Terminally ill, tethered to breathing tubes and paralyzed from the neck down, Manhattan bank manager Grace Sung Eun Lee has finally gotten her one wish granted.
"I want to die," struggled out the 28-year-old, who is at the center of a moral and legal battle between her devoutly religious parents who believe suicide would condemn her to hell and doctors trying to fulfill her request, reported the New York Daily News.
After the emotional stand-off that pitched religious beliefs of Korean Christian church against the right to die, a judge on Friday ruled that Lee can pass on peacefully and have her life support machine turned off.
As her lawyers battled in court over recent months, the subject of their wrangling who had moved from Seoul as an eighth-grader could barely blink her eyes after being diagnosed with brain cancer last fall.
Before then she was a vibrant, successful, professional working as a financial manager at Bank of America and training to run the New York City Marathon, when a month before the race she was struck down by a deadly tumor that doctors found in her brain stem.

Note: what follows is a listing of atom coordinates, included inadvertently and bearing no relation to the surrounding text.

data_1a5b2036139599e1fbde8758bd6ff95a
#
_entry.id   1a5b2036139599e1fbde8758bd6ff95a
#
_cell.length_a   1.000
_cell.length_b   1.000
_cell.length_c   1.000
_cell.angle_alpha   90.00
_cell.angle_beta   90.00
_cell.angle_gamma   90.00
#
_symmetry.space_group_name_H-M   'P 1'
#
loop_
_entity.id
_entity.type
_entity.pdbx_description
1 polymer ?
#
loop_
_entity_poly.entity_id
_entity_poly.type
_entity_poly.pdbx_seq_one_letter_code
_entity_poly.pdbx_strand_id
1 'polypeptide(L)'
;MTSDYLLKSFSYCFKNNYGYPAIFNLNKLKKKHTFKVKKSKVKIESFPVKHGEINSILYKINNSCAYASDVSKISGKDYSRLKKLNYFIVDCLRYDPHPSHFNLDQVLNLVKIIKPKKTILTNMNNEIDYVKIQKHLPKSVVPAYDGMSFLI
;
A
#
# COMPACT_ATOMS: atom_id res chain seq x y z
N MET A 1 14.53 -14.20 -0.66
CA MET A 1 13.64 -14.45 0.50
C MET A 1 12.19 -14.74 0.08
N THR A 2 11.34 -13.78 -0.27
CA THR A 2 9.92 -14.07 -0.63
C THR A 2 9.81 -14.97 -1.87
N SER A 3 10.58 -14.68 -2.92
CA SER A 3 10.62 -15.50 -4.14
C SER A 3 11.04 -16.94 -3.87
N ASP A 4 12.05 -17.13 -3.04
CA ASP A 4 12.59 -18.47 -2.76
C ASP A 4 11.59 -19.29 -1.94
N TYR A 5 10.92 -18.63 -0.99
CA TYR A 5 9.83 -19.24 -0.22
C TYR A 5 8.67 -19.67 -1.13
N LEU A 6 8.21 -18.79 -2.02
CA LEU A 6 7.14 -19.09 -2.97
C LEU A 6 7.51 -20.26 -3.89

Radiation and chemotherapy helped her regain her strength but then she took a downturn and in September suffered a seizure and was put on a ventilator with a breathing tube – given months or even weeks to live.
Thus began the tug of war between her parents, who wanted her to be sent to a nursing home and their daughter desperate to die.
Judge Thomas Phelan finally decided that Lee is competent to make her own decisions despite being on several medications, including morphine for pain and Ativan for anxiety. “My heart goes out to the family,” Phelan said in court.
“I feel your sorrow, I feel your pain, and I wish certainly that your daughter will recover and should recover, although that is unlikely... I need to vacate the temporary restraining order and let the things move through their other natural course and put Miss Lee in the hands of God.”
The Lees appealed right away, and the Appellate Division reinstated the temporary restraining order. The tubes will remain in place until a panel of judges weighs in.
“We earned some extra days,” said her mother, Jin-ah Lee, 58. “Some extra time.”
Terry Lynam, a spokesman for North Shore-LIJ Hospital Systems, said the hospital couldn’t comment on the case, citing patient confidentiality.
But he added, “In all end-of-life cases, we abide by the patient’s wishes.”